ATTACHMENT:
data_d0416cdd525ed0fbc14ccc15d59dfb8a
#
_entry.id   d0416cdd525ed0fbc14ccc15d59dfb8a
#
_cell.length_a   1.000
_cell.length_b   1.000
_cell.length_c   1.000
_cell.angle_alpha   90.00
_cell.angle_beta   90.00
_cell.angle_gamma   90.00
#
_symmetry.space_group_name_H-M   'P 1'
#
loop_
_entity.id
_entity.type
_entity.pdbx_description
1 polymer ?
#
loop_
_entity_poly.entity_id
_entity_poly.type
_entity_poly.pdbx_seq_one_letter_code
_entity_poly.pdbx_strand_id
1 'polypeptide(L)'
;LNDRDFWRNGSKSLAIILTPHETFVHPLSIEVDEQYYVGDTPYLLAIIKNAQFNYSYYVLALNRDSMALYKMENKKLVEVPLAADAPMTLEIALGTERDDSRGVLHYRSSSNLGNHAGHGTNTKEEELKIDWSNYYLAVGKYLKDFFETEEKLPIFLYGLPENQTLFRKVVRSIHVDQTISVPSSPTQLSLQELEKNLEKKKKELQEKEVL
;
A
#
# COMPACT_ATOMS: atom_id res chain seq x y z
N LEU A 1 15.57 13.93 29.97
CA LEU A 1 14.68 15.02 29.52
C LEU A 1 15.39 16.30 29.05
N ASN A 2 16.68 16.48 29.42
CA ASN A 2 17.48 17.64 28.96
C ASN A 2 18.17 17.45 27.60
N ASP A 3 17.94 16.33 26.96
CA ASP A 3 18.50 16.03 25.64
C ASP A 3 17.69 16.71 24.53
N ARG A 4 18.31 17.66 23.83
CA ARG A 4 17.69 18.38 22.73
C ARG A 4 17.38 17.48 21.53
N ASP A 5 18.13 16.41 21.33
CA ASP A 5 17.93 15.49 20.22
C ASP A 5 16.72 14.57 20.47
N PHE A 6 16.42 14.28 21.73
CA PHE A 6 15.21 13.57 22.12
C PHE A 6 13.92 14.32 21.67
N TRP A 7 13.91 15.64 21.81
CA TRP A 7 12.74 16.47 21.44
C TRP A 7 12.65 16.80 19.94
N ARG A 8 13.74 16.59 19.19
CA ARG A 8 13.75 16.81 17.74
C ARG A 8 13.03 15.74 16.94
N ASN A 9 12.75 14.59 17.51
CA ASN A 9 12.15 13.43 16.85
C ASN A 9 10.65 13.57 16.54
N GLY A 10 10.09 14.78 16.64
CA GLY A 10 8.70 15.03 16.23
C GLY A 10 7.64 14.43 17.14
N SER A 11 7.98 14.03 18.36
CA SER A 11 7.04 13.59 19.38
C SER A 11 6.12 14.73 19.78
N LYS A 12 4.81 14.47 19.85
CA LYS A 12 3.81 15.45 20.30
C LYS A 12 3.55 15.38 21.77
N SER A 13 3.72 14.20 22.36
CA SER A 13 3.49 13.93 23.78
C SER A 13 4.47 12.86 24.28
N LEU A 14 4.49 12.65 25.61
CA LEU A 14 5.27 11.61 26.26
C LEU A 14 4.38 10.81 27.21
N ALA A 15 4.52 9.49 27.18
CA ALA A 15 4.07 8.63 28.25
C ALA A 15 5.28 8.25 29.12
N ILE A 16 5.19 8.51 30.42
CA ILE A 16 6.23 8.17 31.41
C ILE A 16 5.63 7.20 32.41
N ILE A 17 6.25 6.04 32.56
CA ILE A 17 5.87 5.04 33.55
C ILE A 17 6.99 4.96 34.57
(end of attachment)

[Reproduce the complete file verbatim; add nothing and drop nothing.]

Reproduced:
data_d0416cdd525ed0fbc14ccc15d59dfb8a
#
_entry.id   d0416cdd525ed0fbc14ccc15d59dfb8a
#
_cell.length_a   1.000
_cell.length_b   1.000
_cell.length_c   1.000
_cell.angle_alpha   90.00
_cell.angle_beta   90.00
_cell.angle_gamma   90.00
#
_symmetry.space_group_name_H-M   'P 1'
#
loop_
_entity.id
_entity.type
_entity.pdbx_description
1 polymer ?
#
loop_
_entity_poly.entity_id
_entity_poly.type
_entity_poly.pdbx_seq_one_letter_code
_entity_poly.pdbx_strand_id
1 'polypeptide(L)'
;LNDRDFWRNGSKSLAIILTPHETFVHPLSIEVDEQYYVGDTPYLLAIIKNAQFNYSYYVLALNRDSMALYKMENKKLVEVPLAADAPMTLEIALGTERDDSRGVLHYRSSSNLGNHAGHGTNTKEEELKIDWSNYYLAVGKYLKDFFETEEKLPIFLYGLPENQTLFRKVVRSIHVDQTISVPSSPTQLSLQELEKNLEKKKKELQEKEVL
;
A
#
# COMPACT_ATOMS: atom_id res chain seq x y z
N LEU A 1 15.57 13.93 29.97
CA LEU A 1 14.68 15.02 29.52
C LEU A 1 15.39 16.30 29.05
N ASN A 2 16.68 16.48 29.42
CA ASN A 2 17.48 17.64 28.96
C ASN A 2 18.17 17.45 27.60
N ASP A 3 17.94 16.33 26.96
CA ASP A 3 18.50 16.03 25.64
C ASP A 3 17.69 16.71 24.53
N ARG A 4 18.31 17.66 23.83
CA ARG A 4 17.69 18.38 22.73
C ARG A 4 17.38 17.48 21.53
N ASP A 5 18.13 16.41 21.33
CA ASP A 5 17.93 15.49 20.22
C ASP A 5 16.72 14.57 20.47
N PHE A 6 16.42 14.28 21.73
CA PHE A 6 15.21 13.57 22.12
C PHE A 6 13.92 14.32 21.67
N TRP A 7 13.91 15.64 21.81
CA TRP A 7 12.74 16.47 21.44
C TRP A 7 12.65 16.80 19.94
N ARG A 8 13.74 16.59 19.19
CA ARG A 8 13.75 16.81 17.74
C ARG A 8 13.03 15.74 16.94
N ASN A 9 12.75 14.59 17.51
CA ASN A 9 12.15 13.43 16.85
C ASN A 9 10.65 13.57 16.54
N GLY A 10 10.09 14.78 16.64
CA GLY A 10 8.70 15.03 16.23
C GLY A 10 7.64 14.43 17.14
N SER A 11 7.98 14.03 18.36
CA SER A 11 7.04 13.59 19.38
C SER A 11 6.12 14.73 19.78
N LYS A 12 4.81 14.47 19.85
CA LYS A 12 3.81 15.45 20.30
C LYS A 12 3.55 15.38 21.77
N SER A 13 3.72 14.20 22.36
CA SER A 13 3.49 13.93 23.78
C SER A 13 4.47 12.86 24.28
N LEU A 14 4.49 12.65 25.61
CA LEU A 14 5.27 11.61 26.26
C LEU A 14 4.38 10.81 27.21
N ALA A 15 4.52 9.49 27.18
CA ALA A 15 4.07 8.63 28.25
C ALA A 15 5.28 8.25 29.12
N ILE A 16 5.19 8.51 30.42
CA ILE A 16 6.23 8.17 31.41
C ILE A 16 5.63 7.20 32.41
N ILE A 17 6.25 6.04 32.56
CA ILE A 17 5.87 5.04 33.55
C ILE A 17 6.99 4.96 34.57